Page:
Hat Styles- Men and Women


When I was a teenager and in high school (about grade 9), I was a junior. We all know what that time is like, first year, new school, maybe the same friends from junior high. Maybe even an opportunity to make new friends. So it’s a vulnerable time for a 15 year old girl.

One day I went to my dad and told him I needed some money for a haircut. I have had problem hair since I was a child. I only later in life knew how to care for it. No thanks to my parents. My father had decided he was gonna do it himself. This is where the Hats come in.

I didn’t have enough money for a haircut, but I certainly had enough for a vintage sailor’s cap. I wore the cap for 3 months straight at school. And I went to a school with uniforms. But they did not have a rule about not wearing hats back in the early 80s.

I guess this was my first real hat. Because I bought it with my own money. I went to a vintage store to get it. And I chose one that best suited my face and still looked cool.

It was black, made of wool. It had the braided band across the front just above the jutting cap. It fit perfectly and I loved it for three months, till my hair grew back. It’s called a Breton Sailor’s Cap.

And it looked a little like this:

I am learning about the different types of hats that are available. And there are a lot of hat types or head gear, from baseball caps to the Panama. There are hats for leisure wear and there are hats for formal wear, like the Kentucky Derby. I have chosen just the basic and common hat styles, some of them are the foundation to other more elaborate hats.

Women’s Styles:


The Cloche: The basic cloche was a close-fitting hat with deep crowns that clung over the wearer’s brow.

The Beret: The beret had no brim and a soft, lopsided top.

The Bowler: Oval hat with round, rigid crown and modeled brim. Also known as a derby, because the style was made popular by the Earl of Derby in 19th. century England.

The Gainsborough: Gainsboroughs were wide, ornate hats and were commonly adorned with an abundance of feathers.

The Pillbox: It was shaped like a shortened cylinder with a flat top and no brim.

The Fedora: The fedora featured a medium-width snap brim and a band around the crown.

The Skimmer: They featured flat tops and rigid flat brims, and were made of straw braid.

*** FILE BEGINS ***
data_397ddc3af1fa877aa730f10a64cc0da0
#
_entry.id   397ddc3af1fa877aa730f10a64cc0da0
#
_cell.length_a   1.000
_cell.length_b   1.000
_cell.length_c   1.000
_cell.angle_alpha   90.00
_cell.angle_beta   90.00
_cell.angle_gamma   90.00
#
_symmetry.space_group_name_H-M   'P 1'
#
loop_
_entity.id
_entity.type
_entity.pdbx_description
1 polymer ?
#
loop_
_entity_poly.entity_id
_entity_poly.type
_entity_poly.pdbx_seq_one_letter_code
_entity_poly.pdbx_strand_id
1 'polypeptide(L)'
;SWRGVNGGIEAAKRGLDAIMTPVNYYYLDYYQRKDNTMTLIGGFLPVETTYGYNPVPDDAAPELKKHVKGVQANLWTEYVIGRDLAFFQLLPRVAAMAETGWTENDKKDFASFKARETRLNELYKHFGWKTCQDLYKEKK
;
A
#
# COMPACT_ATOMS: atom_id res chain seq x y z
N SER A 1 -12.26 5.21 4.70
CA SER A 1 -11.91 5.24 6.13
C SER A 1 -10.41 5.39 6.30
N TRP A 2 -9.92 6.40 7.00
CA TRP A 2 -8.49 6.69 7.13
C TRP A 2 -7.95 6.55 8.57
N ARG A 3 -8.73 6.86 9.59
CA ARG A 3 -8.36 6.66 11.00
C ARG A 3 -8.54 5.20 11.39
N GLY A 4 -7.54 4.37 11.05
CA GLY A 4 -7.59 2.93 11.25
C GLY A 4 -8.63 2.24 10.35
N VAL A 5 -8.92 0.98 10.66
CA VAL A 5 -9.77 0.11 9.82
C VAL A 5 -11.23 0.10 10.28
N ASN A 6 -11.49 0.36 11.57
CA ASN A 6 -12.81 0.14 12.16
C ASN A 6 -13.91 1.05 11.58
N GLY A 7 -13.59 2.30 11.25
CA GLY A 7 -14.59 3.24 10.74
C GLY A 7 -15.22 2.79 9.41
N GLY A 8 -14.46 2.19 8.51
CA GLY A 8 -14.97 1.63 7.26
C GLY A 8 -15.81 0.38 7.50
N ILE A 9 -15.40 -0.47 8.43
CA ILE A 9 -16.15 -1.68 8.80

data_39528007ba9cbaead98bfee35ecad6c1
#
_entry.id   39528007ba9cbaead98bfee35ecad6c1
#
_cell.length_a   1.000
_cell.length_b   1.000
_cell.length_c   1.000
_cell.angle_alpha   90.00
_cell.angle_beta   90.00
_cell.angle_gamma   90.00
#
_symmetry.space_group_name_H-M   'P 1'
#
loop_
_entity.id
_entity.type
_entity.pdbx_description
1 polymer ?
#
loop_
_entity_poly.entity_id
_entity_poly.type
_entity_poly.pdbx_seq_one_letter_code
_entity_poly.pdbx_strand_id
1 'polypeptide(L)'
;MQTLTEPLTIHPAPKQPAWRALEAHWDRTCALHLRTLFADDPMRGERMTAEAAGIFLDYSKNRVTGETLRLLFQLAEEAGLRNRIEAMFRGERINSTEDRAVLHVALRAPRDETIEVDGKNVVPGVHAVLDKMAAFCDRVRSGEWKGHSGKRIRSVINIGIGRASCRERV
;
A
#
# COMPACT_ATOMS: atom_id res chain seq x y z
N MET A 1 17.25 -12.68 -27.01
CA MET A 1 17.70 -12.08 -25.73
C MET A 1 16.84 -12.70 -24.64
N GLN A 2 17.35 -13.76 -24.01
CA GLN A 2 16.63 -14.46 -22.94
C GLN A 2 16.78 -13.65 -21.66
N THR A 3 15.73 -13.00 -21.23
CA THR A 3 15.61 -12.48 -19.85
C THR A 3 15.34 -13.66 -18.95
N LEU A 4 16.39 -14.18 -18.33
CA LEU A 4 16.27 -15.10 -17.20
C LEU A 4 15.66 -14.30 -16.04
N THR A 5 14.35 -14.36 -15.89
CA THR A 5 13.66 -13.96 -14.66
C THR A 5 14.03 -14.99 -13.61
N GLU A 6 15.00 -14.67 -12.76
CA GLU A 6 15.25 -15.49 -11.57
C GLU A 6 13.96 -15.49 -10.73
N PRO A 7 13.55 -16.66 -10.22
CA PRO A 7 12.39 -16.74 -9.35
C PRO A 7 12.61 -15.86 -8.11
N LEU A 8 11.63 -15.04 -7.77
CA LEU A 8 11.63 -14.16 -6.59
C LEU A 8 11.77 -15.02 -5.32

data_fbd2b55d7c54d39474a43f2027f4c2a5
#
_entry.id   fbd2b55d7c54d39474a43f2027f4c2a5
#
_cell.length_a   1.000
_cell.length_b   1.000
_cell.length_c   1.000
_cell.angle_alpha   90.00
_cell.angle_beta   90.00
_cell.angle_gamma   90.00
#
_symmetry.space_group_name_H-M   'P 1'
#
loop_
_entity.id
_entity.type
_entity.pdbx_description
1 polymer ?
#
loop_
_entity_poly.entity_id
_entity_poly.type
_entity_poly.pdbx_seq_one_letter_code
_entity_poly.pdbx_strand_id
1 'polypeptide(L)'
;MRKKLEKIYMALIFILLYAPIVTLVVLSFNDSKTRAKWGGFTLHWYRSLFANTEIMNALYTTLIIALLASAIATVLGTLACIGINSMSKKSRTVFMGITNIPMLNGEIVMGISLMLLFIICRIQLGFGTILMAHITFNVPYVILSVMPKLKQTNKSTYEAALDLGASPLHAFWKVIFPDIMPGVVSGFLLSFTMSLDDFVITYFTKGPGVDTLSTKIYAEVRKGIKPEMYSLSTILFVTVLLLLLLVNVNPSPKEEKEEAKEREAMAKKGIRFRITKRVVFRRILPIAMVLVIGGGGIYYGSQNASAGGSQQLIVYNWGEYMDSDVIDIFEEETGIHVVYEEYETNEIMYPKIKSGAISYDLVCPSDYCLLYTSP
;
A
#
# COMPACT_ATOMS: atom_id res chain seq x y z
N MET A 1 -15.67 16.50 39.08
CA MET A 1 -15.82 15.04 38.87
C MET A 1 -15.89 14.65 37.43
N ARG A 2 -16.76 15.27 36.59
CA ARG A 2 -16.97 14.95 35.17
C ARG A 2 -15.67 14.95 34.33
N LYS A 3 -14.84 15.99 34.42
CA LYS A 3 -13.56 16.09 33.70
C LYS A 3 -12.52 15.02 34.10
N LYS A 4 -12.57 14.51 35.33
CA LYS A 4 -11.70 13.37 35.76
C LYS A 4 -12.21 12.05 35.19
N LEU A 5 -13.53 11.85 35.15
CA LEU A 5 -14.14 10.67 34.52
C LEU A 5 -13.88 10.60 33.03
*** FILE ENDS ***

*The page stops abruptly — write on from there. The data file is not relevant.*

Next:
The Snood: A snood was a simple band that kept long hair away from the wearer’s face, such as an ornamental hair net.

The Bretton: ample round crown and brim turned-up all around

The Bonnet: The spoon bonnet’s high brim and narrow sides gave way to drawn bonnets with more ovoid shapes. The Derby:

Men’s Styles:

The Tophat: Tall, cylindrical, flat-topped hat with modeled brim.

The Poorboy: Large, soft, 6 or 8 panel fabric cap with visor and peak snap. Sometimes with ear flaps. Also called a newsboy.

The Tryolean: It has a cord band and plumage and is, once again, most appropriate for casual or sports wear.

The Derby a.k.a the Bowler: is a dressy, stylish hat that gives it wearer a definite British flavour.

The Panama: Straw hat made with panama cloche.

The Porkpie: received its name from the groove surrounding the flattened top of the crown (hence the English pastry allusion). it has a round, flat-topped crown and a small brim turned up all around.

The Fedora: Felt hat with a lengthwise crease in the crown, and a medium brim.

The Cowboy: high crown and wide brim, originally worn by cow hands. Usually of felt, leather or straw.

The Homburg: A soft, elegant, felt hat with tapered, creased crown and rolled brim that has a bound edge.

The Ben Hogan: English driving cap, Low–profile cap, with small brim at the front.

There are many more styles of head-gear and hats, here is list in Alphabetical order:

(If you know of anymore please leave a comment and I will add it to the lists)

Baseball Cap
Cloth cap with wide brim at the front. Originally a 5-panel cap, worn by baseball players with the team monogram on the front panel.

A straw hat

Men’s hats of the late 18th. And early century> wide brims were folded up to form two points. Signature hat of Napoleon.

Bird Cage
A small hat with stiffened veiling surrounding the wearer’s face.

Square cap worn by clergy

Bonnet Rouge
Red cap worn during the French Revolution as a symbol of liberty.

Bucket Hat
Fabric hat with a flat-topped, slightly conical crown sloping brim.

Canadian Mounties
Official head-dress of the Royal Canadian Mounted Police made by Biltmore Hats.